land, I made plans to bring the boat down to Rockland to the
boatyard for haulout. I completed the delivery on
September 7, my last sail aboard. It was melancholy,
to say the least, but despite ragged weather I managed to
enjoy one last sail, with (for once) a favorable wind and
tide making the trip relatively enjoyable under the
circumstances. I completed the 22-mile trip in just under
four hours, which was record time.
Once at the dock,
I went through the usual motions of stripping off sails and
canvas, and removing the various control lines, mast wiring,
and boom. Everything was wet thanks to the persistent
rain, so I'd have to bring everything home to dry it out
over the weekend when fair weather was forecast.
I returned the next day and
found Glissando had been hauled, which was good to
know. It made me sad to think she'd not soon be
showing up in my dooryard as usual. With the
weekend coming up, I had a big job ahead to remove our
personal gear and get the boat ready for her long trip
cross-country later in the month.
I returned on a glorious Saturday, one of those
perfect September Maine days with almost artificially blue
skies and water. I spent a good part of the day going
through the boat and removing personal gear, and cleaning up
the interior. I filled the backseat of my truck to the
roof, plus the pickup bed, plus the passenger seat.
Afterwards, I prepared the boat as much as possible for her
transport, stowing things securely inside, wrapping the boom
and stowing it inside the boat securely, and various other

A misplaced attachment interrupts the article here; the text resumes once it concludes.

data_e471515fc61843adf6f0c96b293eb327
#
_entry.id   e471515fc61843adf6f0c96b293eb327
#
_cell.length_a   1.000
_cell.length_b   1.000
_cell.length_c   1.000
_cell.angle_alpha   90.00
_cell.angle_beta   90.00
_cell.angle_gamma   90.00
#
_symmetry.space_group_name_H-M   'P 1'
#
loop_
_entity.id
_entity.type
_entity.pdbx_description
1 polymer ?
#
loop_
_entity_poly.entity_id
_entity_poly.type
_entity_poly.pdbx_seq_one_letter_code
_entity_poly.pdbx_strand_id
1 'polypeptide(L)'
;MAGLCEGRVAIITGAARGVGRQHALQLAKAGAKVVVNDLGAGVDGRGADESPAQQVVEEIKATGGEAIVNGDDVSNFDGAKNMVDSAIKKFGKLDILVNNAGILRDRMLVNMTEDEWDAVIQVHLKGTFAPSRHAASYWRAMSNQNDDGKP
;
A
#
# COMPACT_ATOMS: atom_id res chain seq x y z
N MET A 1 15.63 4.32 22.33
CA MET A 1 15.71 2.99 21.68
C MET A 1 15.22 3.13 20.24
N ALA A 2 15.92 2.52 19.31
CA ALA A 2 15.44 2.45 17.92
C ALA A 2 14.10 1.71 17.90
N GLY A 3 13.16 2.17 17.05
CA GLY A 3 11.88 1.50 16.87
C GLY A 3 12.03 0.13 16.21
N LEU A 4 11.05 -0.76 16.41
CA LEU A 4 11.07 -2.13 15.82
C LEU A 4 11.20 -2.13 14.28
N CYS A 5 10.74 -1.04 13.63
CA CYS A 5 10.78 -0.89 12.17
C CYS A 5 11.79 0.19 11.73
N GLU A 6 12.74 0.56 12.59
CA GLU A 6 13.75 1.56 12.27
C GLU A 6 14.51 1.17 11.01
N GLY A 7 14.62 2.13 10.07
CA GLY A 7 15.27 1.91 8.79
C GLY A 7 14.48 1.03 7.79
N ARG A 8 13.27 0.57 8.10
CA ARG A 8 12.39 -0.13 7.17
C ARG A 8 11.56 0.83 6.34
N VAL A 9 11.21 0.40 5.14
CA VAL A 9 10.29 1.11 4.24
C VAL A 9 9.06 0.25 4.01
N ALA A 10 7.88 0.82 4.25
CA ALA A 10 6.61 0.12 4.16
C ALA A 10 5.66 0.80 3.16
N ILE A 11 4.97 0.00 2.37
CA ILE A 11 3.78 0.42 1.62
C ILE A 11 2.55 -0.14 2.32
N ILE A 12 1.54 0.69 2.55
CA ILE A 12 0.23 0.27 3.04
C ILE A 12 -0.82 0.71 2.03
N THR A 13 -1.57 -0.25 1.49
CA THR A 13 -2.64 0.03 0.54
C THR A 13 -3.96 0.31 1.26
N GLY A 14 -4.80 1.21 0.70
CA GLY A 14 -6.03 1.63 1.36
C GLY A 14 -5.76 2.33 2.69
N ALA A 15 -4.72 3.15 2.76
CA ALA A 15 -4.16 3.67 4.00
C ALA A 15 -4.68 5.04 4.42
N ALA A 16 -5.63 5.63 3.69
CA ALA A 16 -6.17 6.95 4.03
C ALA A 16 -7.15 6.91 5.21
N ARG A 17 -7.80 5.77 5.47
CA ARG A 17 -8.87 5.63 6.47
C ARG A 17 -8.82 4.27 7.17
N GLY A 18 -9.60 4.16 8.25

tasks. I'd planned to disassemble and wrap the mast,
but the yard had already removed the standing rigging,
spreaders, etc (I didn't ask them to), and I couldn't locate
the mast at the yard. Being a Saturday, there was no
one around, but since the rigging was off and safely in the
boat, I felt OK with the situation, though I'd have
preferred if I could have done what I'd told the owner I
would do. Instead, I notified the new owner to
ensure that the mast would end up with the boat when his
hauling company arrived in a few weeks.
I said my good byes to the boat, locked her up,
drove away. To say the feeling of leaving for the last
time was odd would be a ridiculous understatement, but there
you are. I'll miss her terribly, but, not being one to
dwell on the past, I looked forward instead to the new
adventures ahead. Glissando will always hold
a very special place in our hearts.
This website will
remain online indefinitely, but this page represents my
final update about Glissando. The sale is
complete, and now belongs to someone else.
new boat may be from a different genre and taking us in a
different direction, please feel free to follow along with
the project, as I think you'll enjoy it. Much has
already been accomplished, and there is still much to come.
Fisher 30 Project Website
Websites to Choose From
Thanks for reading all
these years. While I've moved on to a different boat,
my focus and dedication to quality old boats of all types
remains as firm as ever. Glissando is the
boat that started it all.